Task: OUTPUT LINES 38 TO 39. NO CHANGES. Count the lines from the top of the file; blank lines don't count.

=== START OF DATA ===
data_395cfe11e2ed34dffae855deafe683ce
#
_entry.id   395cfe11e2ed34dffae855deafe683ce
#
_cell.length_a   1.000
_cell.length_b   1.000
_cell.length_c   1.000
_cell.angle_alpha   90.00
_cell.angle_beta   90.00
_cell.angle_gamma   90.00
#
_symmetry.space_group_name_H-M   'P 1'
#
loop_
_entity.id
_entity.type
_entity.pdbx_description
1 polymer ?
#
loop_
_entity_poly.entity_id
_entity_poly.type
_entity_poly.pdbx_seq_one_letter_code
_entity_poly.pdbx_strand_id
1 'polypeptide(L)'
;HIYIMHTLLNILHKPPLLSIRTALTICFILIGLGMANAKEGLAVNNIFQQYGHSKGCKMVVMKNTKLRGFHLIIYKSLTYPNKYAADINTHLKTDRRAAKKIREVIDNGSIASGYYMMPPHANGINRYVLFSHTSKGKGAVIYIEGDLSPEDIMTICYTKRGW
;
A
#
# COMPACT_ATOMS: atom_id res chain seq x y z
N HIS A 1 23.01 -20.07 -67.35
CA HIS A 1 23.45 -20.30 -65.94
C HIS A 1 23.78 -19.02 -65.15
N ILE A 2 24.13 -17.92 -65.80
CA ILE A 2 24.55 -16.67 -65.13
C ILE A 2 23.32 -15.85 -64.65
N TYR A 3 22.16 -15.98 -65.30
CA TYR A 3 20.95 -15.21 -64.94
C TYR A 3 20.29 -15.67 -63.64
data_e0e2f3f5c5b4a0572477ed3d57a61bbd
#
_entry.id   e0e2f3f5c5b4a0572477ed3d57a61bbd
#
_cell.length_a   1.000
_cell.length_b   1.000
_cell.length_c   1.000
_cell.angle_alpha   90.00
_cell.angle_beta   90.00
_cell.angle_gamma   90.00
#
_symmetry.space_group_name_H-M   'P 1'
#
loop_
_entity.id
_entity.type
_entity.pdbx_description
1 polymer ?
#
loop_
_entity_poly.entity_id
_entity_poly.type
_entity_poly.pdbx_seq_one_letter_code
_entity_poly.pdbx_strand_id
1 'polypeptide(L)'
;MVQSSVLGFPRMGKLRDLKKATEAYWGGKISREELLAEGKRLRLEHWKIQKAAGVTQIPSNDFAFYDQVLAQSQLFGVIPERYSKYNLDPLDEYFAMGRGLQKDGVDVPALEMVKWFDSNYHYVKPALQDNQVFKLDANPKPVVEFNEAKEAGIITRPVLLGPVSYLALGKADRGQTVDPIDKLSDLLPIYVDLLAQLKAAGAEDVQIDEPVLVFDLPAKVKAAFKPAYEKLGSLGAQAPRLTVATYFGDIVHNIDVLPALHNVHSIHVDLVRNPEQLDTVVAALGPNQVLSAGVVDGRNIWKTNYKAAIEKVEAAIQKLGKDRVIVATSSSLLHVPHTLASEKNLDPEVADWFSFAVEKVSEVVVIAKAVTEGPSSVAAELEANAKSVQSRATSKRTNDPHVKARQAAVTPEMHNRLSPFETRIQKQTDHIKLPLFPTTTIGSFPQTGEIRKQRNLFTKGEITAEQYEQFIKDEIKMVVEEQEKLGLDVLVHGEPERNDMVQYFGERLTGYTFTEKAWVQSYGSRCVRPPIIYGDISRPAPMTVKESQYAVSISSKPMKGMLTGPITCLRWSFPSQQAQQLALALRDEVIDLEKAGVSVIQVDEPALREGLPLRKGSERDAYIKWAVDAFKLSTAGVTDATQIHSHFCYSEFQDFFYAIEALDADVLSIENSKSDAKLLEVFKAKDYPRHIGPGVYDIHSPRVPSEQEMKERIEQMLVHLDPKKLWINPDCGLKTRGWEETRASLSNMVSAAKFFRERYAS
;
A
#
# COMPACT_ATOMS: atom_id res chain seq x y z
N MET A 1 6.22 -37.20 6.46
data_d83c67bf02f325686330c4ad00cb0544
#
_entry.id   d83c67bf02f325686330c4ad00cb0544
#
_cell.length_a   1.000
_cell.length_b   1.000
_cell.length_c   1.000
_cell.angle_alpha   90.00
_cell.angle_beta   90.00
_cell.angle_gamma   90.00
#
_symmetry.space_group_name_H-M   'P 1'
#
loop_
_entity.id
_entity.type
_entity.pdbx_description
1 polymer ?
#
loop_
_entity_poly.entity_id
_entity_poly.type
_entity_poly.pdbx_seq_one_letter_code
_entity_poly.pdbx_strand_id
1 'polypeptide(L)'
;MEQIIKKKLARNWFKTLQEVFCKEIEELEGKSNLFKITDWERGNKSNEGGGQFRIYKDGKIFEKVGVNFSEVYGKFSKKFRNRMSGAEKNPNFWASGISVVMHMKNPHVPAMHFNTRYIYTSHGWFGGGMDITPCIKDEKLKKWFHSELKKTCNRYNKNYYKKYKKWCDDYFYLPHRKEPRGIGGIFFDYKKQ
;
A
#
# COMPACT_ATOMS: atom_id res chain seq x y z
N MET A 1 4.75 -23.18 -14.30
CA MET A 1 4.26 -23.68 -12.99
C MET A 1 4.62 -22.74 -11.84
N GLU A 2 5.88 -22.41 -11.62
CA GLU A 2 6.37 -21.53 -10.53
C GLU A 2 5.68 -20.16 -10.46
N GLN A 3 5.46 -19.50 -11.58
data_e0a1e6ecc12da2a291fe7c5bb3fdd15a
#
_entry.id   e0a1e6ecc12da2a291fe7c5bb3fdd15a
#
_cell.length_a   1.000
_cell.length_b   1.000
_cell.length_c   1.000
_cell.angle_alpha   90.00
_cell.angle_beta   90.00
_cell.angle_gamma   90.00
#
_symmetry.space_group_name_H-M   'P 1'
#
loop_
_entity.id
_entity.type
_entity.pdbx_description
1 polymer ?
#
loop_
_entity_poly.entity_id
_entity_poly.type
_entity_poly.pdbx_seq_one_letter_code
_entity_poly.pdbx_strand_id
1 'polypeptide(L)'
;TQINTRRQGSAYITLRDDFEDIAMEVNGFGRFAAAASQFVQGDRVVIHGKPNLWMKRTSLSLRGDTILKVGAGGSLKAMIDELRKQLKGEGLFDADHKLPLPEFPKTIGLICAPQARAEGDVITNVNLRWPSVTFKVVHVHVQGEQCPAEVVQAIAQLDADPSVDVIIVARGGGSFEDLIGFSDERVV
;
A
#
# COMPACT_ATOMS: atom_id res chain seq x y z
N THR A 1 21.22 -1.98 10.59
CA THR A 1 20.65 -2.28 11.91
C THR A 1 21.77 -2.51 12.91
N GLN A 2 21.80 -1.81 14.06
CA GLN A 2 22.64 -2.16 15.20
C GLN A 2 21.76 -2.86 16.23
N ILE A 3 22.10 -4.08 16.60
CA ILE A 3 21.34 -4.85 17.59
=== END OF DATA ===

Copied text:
CA TYR A 3 20.95 -15.21 -64.94
C TYR A 3 20.29 -15.67 -63.64